But I know my audience. Clerks heading home from their offices, tired after a day of crouching over a ledger, wanting to see a miracle. Serious young ladies who would never condescend to the spectacles of Battersea Park, but this is different—a scientific lecture. A tutor shushing his charges, boys who will one day go to university—until they see me, and then they shush of their own accord. They recognize me from their lessons in the classics and wonder, how is it possible? Gentlemen in top hats, headed afterward to more risqué entertainments. An old woman in black who peers at me through her pince-nez, disbelieving. She must have seen an advertisement and become curious—is it real? Or a hoax, like the Genuine Mermaid?
I am improbable, am I not?
Almost, but not quite, impossible.
And when the curtain is pulled back and they see me, sitting on my pedestal, arms raised, branches swaying, they will gasp. As they always do.
As Daphne, the protagonist, digs deeper into her great-great grandmother’s history, she gains a deeper insight into life as a person inflicted with their shared disease in the past. History represents different things to each person, but in the context of Daphne in relation to her great-great grandmother, it represents a way of gaining closure and accepting the past.
This story is recommended for readers who enjoy introspective narration and light murder mysteries.
We’ve reached the six-month mark of 2017, and how fast the time flies! While it may be summer holidays elsewhere in the world, the Taylor’s Book Club are buckling down to settle our coursework for the remainder of the semester. ‘History’ is the theme of the month, and we all know the past catches up to us eventually! Why not share a story about a past event? It may even provide clarity to you in the present. As always, past themed prompts remain open for submission throughout the year!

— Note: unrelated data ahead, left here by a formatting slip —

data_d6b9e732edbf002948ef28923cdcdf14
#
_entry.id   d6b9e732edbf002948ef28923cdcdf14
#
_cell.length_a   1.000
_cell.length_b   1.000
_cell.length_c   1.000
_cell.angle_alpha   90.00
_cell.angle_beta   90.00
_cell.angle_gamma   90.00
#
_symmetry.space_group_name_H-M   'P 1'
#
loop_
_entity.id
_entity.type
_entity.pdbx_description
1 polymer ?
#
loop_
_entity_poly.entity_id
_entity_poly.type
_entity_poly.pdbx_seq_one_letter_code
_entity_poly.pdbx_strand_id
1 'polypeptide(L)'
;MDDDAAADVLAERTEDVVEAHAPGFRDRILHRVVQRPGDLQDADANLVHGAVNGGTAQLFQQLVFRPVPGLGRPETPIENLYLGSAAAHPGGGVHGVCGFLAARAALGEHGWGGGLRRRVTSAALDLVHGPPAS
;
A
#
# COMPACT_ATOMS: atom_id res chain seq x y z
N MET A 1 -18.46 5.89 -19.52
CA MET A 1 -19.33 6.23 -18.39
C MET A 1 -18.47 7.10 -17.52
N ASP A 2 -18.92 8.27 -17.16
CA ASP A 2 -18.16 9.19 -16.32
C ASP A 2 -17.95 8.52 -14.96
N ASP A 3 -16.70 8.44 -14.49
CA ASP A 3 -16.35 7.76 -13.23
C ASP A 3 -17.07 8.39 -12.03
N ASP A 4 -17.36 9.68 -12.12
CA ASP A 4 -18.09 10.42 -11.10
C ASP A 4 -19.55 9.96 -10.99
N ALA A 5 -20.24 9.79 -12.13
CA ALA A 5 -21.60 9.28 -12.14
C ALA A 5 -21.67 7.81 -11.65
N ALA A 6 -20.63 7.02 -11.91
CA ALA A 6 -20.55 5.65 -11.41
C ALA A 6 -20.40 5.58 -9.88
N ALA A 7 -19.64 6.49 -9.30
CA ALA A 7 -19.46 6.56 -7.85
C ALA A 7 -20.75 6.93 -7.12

Write a story based on your past history with a person who eventually became your best friend.
Pick your favourite historical movie / television show and imagine what your life would be like if you lived in that time period.
You are a time traveller tasked with protecting the integrity of monumental historical events. A rogue colleague has hijacked a wormhole and trapped you in a particular time period – where and when are you, and what will you do next?
If you could re-write your personal history, what details would you omit or add in order to achieve your ideal history?
Detailed below are the guidelines to be adhered to when submitting via the website’s Contact/Submissions tab:
All manners of written submissions (prose, poetry, short stories, opinion pieces, etc.) are welcome in response to prompts — unless otherwise specified in any given prompt.
Poetry submissions should not exceed 150 lines in length.
Submissions of short stories should fall in a designated range of 1,500 – 3,000 words.
Aside from the above-stated content, all written entries of other sorts should not exceed 1,500 words.